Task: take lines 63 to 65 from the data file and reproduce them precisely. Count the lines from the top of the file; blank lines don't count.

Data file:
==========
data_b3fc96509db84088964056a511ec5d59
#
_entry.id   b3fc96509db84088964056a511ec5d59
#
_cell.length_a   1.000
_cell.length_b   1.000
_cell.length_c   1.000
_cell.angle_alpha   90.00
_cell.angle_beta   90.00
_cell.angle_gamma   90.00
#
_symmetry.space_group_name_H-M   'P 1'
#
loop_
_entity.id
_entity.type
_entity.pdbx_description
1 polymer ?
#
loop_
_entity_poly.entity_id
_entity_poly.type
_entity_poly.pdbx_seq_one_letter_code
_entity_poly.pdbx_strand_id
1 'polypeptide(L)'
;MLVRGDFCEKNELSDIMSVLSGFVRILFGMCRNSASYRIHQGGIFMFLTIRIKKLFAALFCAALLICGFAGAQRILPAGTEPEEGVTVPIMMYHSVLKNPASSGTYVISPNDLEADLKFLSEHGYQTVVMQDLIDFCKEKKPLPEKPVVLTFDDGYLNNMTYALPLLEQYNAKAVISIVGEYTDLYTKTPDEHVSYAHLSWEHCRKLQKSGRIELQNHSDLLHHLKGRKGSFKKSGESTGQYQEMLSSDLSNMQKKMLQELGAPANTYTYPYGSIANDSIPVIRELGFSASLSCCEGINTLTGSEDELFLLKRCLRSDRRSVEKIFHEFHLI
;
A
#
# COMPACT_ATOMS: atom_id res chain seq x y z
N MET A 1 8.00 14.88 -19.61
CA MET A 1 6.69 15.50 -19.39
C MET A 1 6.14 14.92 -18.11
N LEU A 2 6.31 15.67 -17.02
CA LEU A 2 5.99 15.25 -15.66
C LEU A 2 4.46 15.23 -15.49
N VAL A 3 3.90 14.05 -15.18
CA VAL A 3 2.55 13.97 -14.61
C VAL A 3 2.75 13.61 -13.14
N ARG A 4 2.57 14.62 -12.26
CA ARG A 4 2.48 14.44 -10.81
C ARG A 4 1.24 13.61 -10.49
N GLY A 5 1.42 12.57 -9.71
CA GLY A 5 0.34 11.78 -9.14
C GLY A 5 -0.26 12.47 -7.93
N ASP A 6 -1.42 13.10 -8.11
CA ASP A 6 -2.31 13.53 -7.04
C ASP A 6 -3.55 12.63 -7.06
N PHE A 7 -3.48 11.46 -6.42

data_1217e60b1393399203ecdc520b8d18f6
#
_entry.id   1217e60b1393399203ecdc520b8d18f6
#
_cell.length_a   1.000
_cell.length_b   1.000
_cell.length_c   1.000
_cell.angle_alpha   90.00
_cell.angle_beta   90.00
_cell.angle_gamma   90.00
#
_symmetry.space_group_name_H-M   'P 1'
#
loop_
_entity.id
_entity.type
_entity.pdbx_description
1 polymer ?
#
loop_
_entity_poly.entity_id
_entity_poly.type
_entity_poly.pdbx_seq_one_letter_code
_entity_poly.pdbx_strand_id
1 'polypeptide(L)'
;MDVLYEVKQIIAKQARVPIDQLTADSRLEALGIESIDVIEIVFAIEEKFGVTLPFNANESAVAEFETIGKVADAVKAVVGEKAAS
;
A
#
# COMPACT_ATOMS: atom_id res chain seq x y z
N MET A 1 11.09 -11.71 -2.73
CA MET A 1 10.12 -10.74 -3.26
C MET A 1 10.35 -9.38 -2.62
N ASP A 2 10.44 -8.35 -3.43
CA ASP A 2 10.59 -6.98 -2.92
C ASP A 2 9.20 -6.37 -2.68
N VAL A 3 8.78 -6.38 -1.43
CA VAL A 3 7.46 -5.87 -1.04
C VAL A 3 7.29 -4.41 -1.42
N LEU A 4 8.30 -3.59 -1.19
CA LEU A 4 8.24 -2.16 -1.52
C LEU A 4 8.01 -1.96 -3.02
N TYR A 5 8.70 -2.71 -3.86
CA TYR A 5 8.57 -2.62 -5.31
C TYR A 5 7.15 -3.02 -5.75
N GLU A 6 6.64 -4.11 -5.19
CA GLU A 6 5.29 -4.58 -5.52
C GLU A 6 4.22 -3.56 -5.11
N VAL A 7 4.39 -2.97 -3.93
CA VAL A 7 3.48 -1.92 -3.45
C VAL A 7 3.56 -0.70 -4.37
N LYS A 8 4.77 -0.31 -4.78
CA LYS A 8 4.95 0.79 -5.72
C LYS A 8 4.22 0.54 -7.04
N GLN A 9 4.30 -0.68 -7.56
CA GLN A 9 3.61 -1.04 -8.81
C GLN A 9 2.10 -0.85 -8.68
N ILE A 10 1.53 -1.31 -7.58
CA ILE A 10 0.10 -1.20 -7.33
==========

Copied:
loop_
_entity.id
_entity.type